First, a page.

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Lee Benson
Doug McLain, named the Adam Ostmark Dad of the Year for the Salt Lake Valley region by Utah Foster Care, at home in South Jordan with family. From left to right: Doug, Bennett, Jeff Western, Bryanna Western, Dylan, Olivia, Janet, Liam, Jackson.

SOUTH JORDAN — The 2018 Foster Dad of the Year is a tad uncomfortable being in the spotlight — make that more than a tad — but knows there’s nothing he can do about it.

Doug McLain’s wife, Janet, and all their kids — three of them biological, two adopted privately and four adopted from foster care — nominated him for his award, one that’s given annually by the Utah Foster Care organization in five regions around the state. McLain won for the Salt Lake Valley.

What can he do? Turn it down? Say no thanks?

“You should really write about my wife,” McLain says when the media shows up on the doorstep of the eight-bedroom house in South Jordan he and his wife share with the kids. “I’m here because I have a wonderful spouse.”

He doesn’t like to brag, he says, but he’ll brag about her.

And she’ll brag right back.

“He’s just a great dad,” says Janet McLain. His main qualification: “He can love lots of kids and they don’t have to be biologically related.”

In her nomination letter, she told the story of the McLains going away for a weekend trip to the mountains two months after Olivia had joined the clan when she was 4 months old.

As starts in life go, Olivia’s was about as rough as they come. She had been exposed to drugs and abuse and horrors at levels no one but her will ever fully know. When she was placed into foster care with the McLains, she was as nervous as a feral kitten.

At the cabin where the family was staying, little Olivia, sensing she wasn’t in the crib where she’d found comfort since Doug and Janet had become her foster parents, refused to lie down and go to sleep.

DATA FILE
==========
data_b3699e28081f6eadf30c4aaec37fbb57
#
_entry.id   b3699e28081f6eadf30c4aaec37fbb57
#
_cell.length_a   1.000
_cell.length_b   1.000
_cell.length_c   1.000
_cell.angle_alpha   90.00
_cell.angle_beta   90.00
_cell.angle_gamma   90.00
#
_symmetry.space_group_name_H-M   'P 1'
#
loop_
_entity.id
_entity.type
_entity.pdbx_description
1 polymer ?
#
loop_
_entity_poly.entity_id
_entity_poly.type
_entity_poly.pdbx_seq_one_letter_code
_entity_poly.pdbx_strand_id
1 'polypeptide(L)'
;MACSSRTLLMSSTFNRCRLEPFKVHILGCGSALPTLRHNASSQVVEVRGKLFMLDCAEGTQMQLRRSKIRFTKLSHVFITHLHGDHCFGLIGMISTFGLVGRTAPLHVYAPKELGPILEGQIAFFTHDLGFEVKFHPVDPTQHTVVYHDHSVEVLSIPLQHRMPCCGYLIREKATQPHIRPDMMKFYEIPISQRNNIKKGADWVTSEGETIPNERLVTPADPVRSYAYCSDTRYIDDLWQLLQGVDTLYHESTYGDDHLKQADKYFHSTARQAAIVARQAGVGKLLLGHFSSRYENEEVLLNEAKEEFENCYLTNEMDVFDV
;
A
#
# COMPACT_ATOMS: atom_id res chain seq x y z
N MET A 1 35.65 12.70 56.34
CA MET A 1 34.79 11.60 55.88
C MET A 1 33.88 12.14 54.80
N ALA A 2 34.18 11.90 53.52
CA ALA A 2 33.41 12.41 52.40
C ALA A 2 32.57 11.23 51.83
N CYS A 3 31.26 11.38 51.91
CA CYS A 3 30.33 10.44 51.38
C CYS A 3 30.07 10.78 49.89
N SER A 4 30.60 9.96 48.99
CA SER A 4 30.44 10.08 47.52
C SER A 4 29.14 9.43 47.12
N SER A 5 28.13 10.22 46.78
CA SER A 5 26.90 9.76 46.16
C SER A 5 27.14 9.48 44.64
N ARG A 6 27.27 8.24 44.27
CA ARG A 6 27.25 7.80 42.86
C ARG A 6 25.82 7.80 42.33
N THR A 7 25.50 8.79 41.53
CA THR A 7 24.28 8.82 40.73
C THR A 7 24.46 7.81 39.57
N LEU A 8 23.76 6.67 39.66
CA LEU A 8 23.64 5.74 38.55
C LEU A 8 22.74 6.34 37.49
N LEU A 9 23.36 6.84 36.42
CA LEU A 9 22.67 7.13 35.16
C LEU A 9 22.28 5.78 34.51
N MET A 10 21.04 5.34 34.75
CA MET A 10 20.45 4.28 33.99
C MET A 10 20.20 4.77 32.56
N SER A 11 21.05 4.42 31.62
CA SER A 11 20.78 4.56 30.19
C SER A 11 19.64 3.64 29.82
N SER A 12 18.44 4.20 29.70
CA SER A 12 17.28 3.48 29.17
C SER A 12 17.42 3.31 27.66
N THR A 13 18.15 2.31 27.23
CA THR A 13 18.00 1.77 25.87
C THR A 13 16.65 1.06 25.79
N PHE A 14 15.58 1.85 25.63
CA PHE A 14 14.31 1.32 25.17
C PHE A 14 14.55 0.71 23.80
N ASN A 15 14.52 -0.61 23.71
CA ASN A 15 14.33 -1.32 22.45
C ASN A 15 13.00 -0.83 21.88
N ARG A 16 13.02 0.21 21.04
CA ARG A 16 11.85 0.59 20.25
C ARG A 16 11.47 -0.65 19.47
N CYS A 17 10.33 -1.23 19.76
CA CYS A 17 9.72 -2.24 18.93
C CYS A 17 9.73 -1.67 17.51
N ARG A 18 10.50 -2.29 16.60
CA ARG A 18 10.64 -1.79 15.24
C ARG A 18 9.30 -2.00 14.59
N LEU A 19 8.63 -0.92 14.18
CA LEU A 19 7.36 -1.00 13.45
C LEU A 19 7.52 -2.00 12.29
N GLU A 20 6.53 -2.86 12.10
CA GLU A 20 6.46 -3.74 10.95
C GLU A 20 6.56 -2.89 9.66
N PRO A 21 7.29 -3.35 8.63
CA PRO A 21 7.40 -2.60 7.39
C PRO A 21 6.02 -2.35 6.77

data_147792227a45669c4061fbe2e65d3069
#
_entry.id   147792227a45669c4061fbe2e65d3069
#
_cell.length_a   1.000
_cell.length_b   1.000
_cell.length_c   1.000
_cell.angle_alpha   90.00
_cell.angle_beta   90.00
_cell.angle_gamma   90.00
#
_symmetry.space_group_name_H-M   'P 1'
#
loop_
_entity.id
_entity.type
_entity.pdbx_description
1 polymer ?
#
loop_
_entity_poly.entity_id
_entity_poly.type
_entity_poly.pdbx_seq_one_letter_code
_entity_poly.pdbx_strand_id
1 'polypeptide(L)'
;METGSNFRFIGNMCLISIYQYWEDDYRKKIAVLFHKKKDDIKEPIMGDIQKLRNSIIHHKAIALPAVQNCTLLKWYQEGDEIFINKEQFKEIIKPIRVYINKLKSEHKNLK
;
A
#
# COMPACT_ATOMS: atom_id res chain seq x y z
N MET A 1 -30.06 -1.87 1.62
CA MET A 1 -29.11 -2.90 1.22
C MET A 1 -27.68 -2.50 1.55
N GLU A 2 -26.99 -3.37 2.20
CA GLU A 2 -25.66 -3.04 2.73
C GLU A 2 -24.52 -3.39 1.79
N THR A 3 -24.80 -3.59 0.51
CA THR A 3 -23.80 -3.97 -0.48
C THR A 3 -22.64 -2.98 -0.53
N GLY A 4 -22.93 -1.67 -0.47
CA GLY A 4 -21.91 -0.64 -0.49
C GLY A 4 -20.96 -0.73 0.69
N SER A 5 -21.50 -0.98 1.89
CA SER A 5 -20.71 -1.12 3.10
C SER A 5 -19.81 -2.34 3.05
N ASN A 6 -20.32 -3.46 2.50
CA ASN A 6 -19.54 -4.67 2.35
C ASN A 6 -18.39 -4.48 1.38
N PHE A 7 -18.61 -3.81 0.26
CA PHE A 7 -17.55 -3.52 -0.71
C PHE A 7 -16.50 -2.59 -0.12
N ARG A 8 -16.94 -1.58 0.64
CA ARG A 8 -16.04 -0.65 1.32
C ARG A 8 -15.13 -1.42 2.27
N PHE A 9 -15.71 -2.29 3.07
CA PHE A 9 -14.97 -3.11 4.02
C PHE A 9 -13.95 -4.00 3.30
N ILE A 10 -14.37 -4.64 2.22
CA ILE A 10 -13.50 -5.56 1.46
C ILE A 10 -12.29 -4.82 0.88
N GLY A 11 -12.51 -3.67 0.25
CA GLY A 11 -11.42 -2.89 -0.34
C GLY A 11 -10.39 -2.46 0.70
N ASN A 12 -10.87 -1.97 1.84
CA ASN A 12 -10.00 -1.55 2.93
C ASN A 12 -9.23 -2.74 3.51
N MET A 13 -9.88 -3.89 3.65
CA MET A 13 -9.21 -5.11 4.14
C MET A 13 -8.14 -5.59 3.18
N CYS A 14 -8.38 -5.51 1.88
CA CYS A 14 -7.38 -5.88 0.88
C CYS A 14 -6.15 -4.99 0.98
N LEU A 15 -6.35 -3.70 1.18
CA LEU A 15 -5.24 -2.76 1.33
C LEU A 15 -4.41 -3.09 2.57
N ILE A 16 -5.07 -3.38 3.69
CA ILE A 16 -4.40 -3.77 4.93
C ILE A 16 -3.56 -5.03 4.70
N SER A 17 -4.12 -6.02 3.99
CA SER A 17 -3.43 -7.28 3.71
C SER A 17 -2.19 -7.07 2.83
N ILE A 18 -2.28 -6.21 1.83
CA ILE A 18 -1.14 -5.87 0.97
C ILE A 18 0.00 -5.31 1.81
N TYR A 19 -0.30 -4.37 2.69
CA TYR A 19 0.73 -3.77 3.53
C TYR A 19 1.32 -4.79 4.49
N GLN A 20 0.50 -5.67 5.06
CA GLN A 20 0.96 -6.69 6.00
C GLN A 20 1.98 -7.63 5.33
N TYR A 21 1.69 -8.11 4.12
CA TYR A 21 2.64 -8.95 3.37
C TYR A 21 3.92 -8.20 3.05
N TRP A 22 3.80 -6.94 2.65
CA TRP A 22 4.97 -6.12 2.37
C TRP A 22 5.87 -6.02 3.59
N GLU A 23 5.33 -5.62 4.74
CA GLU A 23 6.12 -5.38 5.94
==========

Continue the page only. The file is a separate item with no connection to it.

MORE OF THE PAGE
The only way she’d calm down was when Doug McLain held her against his chest in a chair.

So that’s where they spent the night: Olivia in her foster dad’s arms, sound asleep, and Doug McLain sitting upright in that chair.

“She only wanted him to hold her. She knew he was safe and she slept securely in his arms all night long,” wrote his wife.

More recently, just this past fall, when 10-year-old Sophia came to the McLains as a foster placement, Doug and Janet went to the airport to pick her up at midnight.

As they were driving home, they asked a scared and nervous girl who had left a difficult situation in one corner of the country for an unknown new family in another corner of the country if there was a special food she liked to eat.

Her answer surprised them. It wasn’t ice cream or pizza or french fries.

“Purple cabbage,” she said.

When they arrived at their house they discovered they were out of milk — when you have a house full of kids, milk ranks in importance just below air. So Doug hopped back in the car and went to get some milk.

When he got back, he had milk — and purple cabbage.

“He’d found a supermarket that was open all night and got that cabbage so Sophia would wake up to something special,” says Janet McLain. “He has a very kind and giving heart.”

The McLains' fondness for foster care can be traced back to Janet McLain’s youth. She was in foster care from the ages of 2 to 4 and again from 14 on, rescued both times from a difficult home life that involved abuse and alcoholism.

Foster care saved her, and she wants to try and save others. It’s why she got her master’s degree in social work and why she talked her husband into joining her in her cause.

“He did it to support me,” she says.

Now Doug McLain is every bit as passionate as his wife.

The only thing that will set them off is if anyone suggests they’re doing it for the money the state provides to foster care providers.

“Hah!” they say in unison. “When you hear it’s about money, it’s from people who don’t know how much it costs to take care of kids.”

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Doug McLain, who is a vice president and information technology specialist at Zions Bank, says the real payback is when you get a glimpse that you’re helping break a cycle of neglect and abuse. “There’s real joy to see emerging from all this chaos tiny, tiny successes,” he says. “If I die an old man who’s broke, but I helped kids, so be it.”

McLain and the state’s other Adam Ostmark Foster Dads of the Year — Rodney Jackson from Price, Nathan Henrie from Tremonton, Kurt Johnson from Lehi and a Cedar City father who prefers to remain anonymous — will be recognized at Utah Foster Care’s Chalk Art Festival beginning Friday, June 15, and running through Father’s Day, June 17, at The Gateway in Salt Lake City.